New Red Verbenas Arrive This Spring

Red is a color that evokes excitement and passion, so 2007 should stir a frenzy in the gardening soul of any verbena lover. Four new red verbenas are making their debut this spring, and all of them are vegetatively propagated, or not grown from seed.

Fuego is a relatively new series coming from a company called Selecta First Class. The new Fuego orange red verbena is as hot and fiery looking as a European sports car.

The Fuego is great in mixed containers or the landscape. There are seven colors in the Fuego series.

Tukana scarlet verbena is more spreading and vigorous than the Fuego, but it has some of the same orange hues. There are five colors in the Tukana series.

I have seen great patriotic displays using this one in combination with the new white selection of cleome called Spirit Frost and the spiky textured Angel Face Wedgwood Blue angelonia. All three of these are coming from Proven Winners.

Magalena Ultra Scarlet verbena comes in the same hue. It is also vigorous and spreading but lower growing than the Tukana. It is the perfect complement to yellow flowers for a sizzling landscape and is well suited for use in mixed containers. The Magelana is available in more than a dozen colors and is coming from S & G Flowers.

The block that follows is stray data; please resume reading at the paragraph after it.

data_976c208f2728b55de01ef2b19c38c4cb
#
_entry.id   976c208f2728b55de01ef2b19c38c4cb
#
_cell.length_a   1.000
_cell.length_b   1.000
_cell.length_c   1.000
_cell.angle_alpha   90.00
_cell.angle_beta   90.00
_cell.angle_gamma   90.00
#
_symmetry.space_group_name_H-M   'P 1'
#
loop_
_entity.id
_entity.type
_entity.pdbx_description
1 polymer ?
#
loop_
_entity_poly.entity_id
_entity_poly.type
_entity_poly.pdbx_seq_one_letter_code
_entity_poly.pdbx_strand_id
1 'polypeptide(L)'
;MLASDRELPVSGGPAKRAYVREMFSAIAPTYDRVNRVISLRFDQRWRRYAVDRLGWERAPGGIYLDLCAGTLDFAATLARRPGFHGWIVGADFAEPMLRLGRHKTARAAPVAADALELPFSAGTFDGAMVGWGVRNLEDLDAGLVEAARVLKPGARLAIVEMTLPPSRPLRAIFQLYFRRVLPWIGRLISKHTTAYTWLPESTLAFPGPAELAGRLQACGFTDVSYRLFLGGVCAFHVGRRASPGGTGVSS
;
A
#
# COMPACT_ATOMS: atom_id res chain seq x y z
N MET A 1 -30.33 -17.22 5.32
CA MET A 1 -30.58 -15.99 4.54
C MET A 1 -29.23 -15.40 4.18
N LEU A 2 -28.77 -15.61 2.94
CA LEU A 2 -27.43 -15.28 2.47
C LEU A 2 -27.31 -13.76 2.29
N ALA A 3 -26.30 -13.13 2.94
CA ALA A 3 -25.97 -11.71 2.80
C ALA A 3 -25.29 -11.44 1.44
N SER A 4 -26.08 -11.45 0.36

The Aztec Cherry Red verbena is a true, saturated red with no orange overtones. It might remind you of the red in our flag. For this reason, it too is perfect for a patriotic display combined with Mystic Spires Blue salvia and Abunda Giant White Bacopa.

There are 14 colors in the Aztec series that is coming from Ball FloraPlant. The Aztec series reaches about 10 to 12 inches tall spreading to 18 inches. All of these verbenas are great for the back yard wildlife habitat in that butterflies and hummingbirds find them delectable and deer usually avoid them.

Your happiness with any verbenas will depend on proper soil preparation. Add 3 to 4 inches of organic matter and till it to a depth of 8 to 10 inches. While doing this, spread 2 pounds per 100 square feet of a slow-release fertilizer like a 12-6-6, 8-8-8 or something fairly similar. Provide full sunlight and water, and you are well on your way to enjoying one of the prettiest groups of flowers available.

There is one more important aspect to happiness with verbenas. These are vigorous plants that spread exceptionally well. They bloom for weeks and weeks, and then get a little tired. This is the time to cut them back, side-dress with a little fertilizer, and they will send out new runners and give more blooms.

It is possible that you may need to do this twice in a long growing season, but that is how you have verbena blooms in spring, summer and fall. Leaving those long stems will promote problems and get where they look unsightly.

Try some of these new red verbenas this year, and you'll get passionate on gardening again.

By Norman Winter, MSU Horticulturist Central Mississippi Research & Extension Center